Hideaway Woods takes shape at Durham's Museum of Life and Science
Posted February 3, 2015
There's a big mess at the Museum of Life and Science, but this time kids in a science lab aren't behind it. Major construction work continues as crews build a new addition to the Durham museum.
Gone is the popular Loblolly Park, along with the aging wooden playground that kids have scrambled around for two decades. Added are the beginnings of eight new treehouses, a filtered stream and a tunnel under the museum's kiddie train tracks, which will serve as the entry and exit point for Hideaway Woods, a two-acre exhibit that opens this summer.
"What we're going to give back is a whole lot more spectacular," said Julie Rigby, the museum's vice president for external relations.
Hideaway Woods is part of a $3.9 million plan to add two major outdoor exhibits to the museum; a guest park to replace Loblolly Park; and classroom space for camps, field trips and other gatherings. Work on the park, where Loblolly Park once stood, is moving forward. The 2,000-square-foot classroom is under construction across Murray Avenue from the museum's main campus. And Earth Moves, another outdoor exhibit that will focus on earth sciences and construction, will open in 2017.
I toured the Hideaway Woods construction site with Rigby late last week as professional treehouse builders, who also are arborists, worked to construct bases and supports for the eight structures. The treehouses will rise five- to 18-feet off the ground and are supported by loblolly pines and sweetgum trees. The exhibit sits in a formerly undeveloped area of the museum's 84-acre campus that is surrounded by the train tracks.
Once complete, visitors will be able to climb up ladders into three or four of the treehouses. All eight will be connected by bridges and rope tunnels. In some cases, kids can get to the ground by zooming down a slide. The result will be a kind of village of treehouses that Rigby compared to either the Swiss Family Robinson or the Ewok villages in "Return of the Jedi."
While the treehouses will be a focal point for Hideaway Woods, they won't be the only draw.
Running through the center of the exhibit is a filtered stream with treated water, which kids can dam up, wade through, splash in and explore. At the top of the stream, there is access for kids in wheelchairs to reach the water. A new restroom building will include spaces for cleaning up and changing clothes.
And then there will be the 2,500-square-foot art installation made out of twigs that kids can run through and hide in. Patrick Dougherty, a noted North Carolina artist who has created similar structures around the world including at the N.C. Zoo, will be using nine truck loads of one-inch red maple saplings to building the piece starting this month.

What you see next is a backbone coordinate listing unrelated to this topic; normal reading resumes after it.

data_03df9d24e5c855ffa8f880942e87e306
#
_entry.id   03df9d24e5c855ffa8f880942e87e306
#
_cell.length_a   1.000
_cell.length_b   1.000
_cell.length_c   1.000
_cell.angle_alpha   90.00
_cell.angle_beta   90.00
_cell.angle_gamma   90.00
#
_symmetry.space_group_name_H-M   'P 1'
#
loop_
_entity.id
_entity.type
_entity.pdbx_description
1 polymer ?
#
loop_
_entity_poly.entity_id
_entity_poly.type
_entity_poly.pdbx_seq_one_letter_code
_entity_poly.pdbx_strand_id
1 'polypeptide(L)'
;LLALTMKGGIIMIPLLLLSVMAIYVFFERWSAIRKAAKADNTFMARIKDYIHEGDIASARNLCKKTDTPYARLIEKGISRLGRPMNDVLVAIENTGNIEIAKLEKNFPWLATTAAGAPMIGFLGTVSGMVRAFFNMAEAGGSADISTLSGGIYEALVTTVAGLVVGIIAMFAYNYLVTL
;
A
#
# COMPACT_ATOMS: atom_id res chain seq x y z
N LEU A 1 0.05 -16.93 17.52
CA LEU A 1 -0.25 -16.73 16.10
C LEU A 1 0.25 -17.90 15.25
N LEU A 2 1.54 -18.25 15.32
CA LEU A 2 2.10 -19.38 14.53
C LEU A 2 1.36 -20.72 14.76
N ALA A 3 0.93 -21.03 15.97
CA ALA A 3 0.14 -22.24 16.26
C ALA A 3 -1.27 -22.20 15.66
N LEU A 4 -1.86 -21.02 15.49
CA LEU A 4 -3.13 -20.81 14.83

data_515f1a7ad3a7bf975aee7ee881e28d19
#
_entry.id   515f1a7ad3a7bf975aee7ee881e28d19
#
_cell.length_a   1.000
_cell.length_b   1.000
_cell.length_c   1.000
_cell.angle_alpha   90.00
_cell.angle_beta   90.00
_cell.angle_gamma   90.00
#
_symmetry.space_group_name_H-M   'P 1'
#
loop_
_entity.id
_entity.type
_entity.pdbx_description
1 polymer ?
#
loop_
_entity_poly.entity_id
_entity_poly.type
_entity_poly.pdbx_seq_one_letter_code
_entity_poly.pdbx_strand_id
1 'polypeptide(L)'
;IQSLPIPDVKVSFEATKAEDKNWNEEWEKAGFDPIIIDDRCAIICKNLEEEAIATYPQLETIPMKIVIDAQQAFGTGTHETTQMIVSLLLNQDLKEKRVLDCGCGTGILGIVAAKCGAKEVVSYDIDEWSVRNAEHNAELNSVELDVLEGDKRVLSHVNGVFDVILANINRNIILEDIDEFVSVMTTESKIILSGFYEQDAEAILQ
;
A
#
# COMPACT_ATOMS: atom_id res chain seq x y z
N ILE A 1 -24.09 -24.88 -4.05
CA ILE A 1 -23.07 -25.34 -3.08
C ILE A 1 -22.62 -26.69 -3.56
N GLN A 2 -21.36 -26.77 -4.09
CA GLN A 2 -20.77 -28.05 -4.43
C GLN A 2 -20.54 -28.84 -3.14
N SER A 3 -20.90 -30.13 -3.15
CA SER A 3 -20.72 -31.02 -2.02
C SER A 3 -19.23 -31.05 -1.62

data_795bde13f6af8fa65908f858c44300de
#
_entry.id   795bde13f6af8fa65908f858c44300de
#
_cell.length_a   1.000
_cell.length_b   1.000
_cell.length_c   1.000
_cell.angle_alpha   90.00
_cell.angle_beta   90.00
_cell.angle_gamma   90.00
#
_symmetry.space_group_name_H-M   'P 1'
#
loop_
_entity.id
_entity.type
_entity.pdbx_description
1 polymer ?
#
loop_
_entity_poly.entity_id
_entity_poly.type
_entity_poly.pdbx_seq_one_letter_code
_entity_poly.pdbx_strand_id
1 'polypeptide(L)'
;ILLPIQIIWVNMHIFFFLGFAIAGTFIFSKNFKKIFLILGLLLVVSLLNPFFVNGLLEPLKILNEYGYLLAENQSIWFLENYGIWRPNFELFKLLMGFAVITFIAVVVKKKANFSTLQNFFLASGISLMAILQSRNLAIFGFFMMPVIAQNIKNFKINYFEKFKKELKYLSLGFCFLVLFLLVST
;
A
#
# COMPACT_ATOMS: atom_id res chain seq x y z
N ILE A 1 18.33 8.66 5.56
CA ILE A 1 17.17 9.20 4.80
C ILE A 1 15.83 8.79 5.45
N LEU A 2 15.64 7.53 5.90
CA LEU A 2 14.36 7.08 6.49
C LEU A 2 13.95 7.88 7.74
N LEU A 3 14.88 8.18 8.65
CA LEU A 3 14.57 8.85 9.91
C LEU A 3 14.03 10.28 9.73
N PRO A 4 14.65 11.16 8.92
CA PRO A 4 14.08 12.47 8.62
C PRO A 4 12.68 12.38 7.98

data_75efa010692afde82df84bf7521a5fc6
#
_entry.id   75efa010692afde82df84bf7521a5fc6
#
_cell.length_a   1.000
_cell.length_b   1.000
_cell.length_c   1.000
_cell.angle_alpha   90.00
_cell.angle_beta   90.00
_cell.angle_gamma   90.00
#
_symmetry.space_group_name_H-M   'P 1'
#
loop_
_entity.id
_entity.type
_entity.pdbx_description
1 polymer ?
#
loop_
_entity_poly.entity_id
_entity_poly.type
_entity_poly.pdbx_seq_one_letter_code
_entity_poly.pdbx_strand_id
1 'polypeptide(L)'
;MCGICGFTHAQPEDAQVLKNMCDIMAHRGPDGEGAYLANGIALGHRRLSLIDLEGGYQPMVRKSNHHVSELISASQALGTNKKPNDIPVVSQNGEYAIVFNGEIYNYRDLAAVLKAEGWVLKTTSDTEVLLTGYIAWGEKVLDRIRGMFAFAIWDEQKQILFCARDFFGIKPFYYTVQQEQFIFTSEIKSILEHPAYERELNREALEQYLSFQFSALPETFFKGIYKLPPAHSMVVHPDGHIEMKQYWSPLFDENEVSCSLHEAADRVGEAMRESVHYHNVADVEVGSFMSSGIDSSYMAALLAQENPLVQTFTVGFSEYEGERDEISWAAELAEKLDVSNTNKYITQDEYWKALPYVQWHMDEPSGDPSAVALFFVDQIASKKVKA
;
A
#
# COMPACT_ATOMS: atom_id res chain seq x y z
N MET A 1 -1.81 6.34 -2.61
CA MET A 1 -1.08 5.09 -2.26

For toddlers to preschoolers who are too young for the treehouses, the exhibit will include Explorers Crossing, a collection of huts that will sit off the ground. (Rigby said museum leaders expect the treehouses will be popular with kids between the ages of 4 to 5 and 8 to 10).
Hideaway Woods also will include some trails and other opportunities for visitors to explore nature and collect natural items to build their own twig huts, to dam up the stream or to just play.
"We want to get kids outside, playing in nature," Rigby said.
The short tunnel to enter Hideaway Woods through the train track embankment sits right next to the space once home to Loblolly Park. The museum plans to turn that space into a visitor park called Gateway Park with a place for snacking, meeting and resting. Kids will be able to play in a 900-square-foot sand play area and navigate a large rope climbing piece. Gateway Park will open when Hideaway Woods opens this summer.
So far, Rigby said the museum has raised about $2.6 million toward the $3.9 million price tag for the entire plan. The money comes from donations. No Durham County bond money will be used for the projects.
That budget also includes money for Earth Moves, which will take shape in a meadow near the museum's Catch the Wind exhibit in 2017. Earth Moves will include a freestanding waterfall and full-size, but stationary excavators., among other features. Kids will actually be able to operate the diggers on the trucks, Rigby said.
Pending weather and other construction delays, Hideaway Woods could open to the public in July. It will come about three years after the museum opened the popular Into the Mist exhibit with its mist dome, mogul field and rain tree.
Rigby said members and museum goers had been asking for upgrades to the Loblolly Park and more opportunities for outdoor play.
"Parents want to let their kids play outside, but where and how," Rigby said. "We can engineer things for it to be as safe as it's going to be."
If you've been planning a visit to the Durham museum, don't let construction keep you from visiting the museum. All of the museum's indoor exhibits, the butterfly house, dinosaur trail, farmyard, Into the Mist, Catch the Wind and Explore the Wild, with bears, lemurs and red wolves, remain open.
The museum, right now, is open 10 a.m. to 5 p.m., Tuesday through Saturday, and noon to 5 p.m., Sunday. It's closed on Mondays through March 9.
Stay tuned to Go Ask Mom for more updates about the progress.